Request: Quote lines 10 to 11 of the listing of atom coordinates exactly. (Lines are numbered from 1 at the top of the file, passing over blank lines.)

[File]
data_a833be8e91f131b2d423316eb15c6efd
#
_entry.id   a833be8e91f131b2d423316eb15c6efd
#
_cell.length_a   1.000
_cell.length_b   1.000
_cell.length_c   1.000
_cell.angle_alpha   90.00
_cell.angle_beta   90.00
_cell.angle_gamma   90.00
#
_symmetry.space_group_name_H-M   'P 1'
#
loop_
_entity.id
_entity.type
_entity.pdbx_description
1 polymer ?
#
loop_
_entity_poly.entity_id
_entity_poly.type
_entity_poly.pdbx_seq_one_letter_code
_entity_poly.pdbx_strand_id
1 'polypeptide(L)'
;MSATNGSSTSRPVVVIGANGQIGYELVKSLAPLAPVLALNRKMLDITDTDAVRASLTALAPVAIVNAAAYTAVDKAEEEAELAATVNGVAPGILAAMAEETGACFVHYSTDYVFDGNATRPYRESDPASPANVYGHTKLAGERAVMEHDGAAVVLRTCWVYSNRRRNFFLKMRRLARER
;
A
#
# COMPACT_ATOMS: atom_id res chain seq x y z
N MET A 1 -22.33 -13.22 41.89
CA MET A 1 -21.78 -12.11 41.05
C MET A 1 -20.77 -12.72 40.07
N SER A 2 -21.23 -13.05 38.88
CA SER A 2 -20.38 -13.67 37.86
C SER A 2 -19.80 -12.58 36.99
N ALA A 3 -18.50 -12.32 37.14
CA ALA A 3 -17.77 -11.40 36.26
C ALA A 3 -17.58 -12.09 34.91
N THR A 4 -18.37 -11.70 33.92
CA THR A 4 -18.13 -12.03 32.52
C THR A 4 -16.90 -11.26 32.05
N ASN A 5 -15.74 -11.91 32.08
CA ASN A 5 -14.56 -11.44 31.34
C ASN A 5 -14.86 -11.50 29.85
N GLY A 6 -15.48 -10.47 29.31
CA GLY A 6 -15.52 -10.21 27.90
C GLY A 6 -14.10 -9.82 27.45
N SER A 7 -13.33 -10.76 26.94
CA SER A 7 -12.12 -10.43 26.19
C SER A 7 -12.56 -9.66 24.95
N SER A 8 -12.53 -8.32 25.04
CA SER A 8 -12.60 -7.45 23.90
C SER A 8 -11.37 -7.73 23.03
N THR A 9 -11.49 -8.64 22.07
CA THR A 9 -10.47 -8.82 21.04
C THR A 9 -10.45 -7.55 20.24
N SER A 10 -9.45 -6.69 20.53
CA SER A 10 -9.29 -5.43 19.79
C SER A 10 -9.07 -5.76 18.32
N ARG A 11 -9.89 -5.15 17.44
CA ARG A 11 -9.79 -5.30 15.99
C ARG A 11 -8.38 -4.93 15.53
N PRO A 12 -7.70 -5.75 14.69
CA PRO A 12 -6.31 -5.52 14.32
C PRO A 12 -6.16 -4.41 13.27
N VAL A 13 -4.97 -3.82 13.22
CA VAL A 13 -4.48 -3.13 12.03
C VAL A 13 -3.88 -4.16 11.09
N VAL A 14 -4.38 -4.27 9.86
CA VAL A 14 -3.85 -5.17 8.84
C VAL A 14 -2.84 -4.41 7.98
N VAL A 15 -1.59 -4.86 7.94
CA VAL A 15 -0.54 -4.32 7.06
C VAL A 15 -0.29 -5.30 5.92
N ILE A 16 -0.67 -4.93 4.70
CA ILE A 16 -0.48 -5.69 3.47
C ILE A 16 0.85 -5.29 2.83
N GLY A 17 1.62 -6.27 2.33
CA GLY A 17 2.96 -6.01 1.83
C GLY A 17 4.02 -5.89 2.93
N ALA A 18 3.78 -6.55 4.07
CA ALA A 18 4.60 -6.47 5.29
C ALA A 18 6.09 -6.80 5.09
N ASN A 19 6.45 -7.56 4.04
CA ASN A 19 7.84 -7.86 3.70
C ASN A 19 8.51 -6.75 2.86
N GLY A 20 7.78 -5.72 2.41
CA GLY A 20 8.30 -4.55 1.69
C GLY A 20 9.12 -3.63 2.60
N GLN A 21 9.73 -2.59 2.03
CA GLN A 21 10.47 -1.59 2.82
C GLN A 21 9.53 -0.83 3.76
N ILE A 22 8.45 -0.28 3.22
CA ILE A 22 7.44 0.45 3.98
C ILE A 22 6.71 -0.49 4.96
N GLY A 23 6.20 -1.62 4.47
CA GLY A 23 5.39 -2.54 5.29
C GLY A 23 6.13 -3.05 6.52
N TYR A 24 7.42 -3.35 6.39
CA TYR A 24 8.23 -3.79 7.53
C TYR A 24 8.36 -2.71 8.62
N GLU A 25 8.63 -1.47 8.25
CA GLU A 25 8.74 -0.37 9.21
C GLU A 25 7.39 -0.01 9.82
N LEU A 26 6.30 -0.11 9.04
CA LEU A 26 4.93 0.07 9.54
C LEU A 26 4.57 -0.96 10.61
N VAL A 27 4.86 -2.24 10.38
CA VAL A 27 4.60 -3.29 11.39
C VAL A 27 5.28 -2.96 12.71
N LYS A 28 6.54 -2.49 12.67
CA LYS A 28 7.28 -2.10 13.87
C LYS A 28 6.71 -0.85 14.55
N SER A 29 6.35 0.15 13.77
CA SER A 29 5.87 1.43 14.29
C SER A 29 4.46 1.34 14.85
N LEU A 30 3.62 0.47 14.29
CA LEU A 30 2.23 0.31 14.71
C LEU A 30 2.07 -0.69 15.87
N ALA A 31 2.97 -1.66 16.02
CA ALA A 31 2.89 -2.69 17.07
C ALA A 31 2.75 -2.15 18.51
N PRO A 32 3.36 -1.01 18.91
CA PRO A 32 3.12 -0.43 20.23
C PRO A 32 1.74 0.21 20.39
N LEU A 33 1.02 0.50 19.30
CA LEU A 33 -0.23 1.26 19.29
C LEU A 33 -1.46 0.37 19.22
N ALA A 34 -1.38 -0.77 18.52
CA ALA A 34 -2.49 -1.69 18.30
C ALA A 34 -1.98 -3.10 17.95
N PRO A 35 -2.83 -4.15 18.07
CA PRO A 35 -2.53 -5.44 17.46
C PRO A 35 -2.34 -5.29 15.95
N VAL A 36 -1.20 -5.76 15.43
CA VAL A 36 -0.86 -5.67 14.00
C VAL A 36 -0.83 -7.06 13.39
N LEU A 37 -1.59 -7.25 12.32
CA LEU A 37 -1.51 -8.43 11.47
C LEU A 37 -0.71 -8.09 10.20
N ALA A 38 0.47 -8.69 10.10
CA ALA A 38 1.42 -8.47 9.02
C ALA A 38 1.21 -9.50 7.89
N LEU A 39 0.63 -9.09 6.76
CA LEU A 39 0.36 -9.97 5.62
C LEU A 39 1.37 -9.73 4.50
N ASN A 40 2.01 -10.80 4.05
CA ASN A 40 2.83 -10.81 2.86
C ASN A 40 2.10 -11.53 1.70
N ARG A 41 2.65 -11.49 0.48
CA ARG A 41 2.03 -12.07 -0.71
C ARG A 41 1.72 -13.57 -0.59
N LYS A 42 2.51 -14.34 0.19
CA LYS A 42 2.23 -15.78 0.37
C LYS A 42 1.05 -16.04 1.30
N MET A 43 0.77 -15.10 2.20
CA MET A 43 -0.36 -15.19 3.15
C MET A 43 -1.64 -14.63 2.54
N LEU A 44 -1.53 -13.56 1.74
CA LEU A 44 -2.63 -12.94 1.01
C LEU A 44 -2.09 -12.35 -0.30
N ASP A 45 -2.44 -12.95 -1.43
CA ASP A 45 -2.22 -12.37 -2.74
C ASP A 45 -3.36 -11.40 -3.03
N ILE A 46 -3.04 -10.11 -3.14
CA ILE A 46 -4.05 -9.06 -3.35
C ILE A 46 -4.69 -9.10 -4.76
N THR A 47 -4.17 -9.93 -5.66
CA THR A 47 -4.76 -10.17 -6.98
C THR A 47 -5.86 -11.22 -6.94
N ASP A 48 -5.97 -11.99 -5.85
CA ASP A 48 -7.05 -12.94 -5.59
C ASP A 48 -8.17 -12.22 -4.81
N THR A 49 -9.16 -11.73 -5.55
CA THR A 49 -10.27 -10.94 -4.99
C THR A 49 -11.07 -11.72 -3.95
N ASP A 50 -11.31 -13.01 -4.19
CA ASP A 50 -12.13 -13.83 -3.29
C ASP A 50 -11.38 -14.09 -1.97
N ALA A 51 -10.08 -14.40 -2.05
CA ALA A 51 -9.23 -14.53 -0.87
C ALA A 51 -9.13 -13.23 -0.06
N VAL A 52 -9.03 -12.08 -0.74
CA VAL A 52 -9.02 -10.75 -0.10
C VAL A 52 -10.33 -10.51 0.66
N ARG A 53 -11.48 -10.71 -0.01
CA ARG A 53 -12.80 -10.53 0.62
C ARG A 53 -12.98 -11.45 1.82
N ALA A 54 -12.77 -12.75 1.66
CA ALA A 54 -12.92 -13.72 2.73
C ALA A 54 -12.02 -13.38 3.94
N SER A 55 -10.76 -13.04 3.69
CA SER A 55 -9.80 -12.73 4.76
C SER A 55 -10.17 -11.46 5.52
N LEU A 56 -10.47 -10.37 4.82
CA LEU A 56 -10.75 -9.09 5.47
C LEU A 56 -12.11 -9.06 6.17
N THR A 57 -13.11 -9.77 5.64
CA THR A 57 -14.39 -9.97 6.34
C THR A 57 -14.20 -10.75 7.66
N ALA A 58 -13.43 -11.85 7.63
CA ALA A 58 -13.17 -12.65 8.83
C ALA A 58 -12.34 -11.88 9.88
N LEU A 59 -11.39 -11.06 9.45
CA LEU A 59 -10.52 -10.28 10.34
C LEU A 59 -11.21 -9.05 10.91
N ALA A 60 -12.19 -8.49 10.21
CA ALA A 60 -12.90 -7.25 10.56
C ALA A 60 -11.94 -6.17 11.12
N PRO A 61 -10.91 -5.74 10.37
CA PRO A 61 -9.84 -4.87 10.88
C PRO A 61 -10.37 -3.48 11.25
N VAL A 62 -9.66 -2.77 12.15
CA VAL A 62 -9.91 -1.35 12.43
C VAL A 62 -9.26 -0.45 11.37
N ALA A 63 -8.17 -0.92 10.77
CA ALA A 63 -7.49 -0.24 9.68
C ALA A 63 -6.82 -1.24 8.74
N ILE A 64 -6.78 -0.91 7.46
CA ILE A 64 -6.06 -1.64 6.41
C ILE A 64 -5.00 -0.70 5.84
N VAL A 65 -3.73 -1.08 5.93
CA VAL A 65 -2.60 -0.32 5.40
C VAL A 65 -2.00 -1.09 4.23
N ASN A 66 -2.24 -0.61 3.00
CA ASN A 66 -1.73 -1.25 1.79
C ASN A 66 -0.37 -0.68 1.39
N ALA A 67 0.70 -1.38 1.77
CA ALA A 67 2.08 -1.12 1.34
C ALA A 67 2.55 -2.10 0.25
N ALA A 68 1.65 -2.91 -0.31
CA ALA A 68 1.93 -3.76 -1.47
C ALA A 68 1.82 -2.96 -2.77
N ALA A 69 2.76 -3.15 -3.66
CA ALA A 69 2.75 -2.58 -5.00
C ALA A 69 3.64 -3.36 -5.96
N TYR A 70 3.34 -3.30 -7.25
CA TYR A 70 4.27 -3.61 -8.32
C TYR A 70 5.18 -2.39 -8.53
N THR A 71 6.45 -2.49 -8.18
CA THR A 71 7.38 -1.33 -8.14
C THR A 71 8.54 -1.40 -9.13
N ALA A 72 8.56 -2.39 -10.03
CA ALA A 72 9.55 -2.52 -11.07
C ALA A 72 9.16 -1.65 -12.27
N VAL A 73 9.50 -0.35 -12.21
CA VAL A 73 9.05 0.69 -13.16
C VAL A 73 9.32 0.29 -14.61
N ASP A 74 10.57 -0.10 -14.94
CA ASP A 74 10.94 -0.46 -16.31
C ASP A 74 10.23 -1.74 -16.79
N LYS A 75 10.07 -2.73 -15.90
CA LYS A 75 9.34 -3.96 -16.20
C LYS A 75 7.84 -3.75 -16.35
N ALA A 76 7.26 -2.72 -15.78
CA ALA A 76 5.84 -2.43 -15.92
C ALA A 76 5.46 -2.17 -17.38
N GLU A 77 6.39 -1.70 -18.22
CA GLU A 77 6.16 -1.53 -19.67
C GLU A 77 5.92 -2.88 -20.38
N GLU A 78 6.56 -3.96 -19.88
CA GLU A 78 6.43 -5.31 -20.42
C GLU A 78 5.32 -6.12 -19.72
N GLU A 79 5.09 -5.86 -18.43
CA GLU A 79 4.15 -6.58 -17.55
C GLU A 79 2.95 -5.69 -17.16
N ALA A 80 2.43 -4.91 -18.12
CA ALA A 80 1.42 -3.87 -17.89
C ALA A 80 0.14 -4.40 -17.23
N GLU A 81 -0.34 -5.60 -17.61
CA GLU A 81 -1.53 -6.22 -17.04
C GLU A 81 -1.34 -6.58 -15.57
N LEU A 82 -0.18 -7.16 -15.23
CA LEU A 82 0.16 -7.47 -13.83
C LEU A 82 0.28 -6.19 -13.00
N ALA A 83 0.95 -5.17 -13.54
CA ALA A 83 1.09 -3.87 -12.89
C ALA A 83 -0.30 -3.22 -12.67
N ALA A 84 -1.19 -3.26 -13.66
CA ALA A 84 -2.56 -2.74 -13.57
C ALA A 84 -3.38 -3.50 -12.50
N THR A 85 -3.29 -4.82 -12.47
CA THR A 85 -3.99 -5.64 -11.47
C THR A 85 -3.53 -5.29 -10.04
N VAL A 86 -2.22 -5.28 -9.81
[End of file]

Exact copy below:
_cell.angle_gamma   90.00
#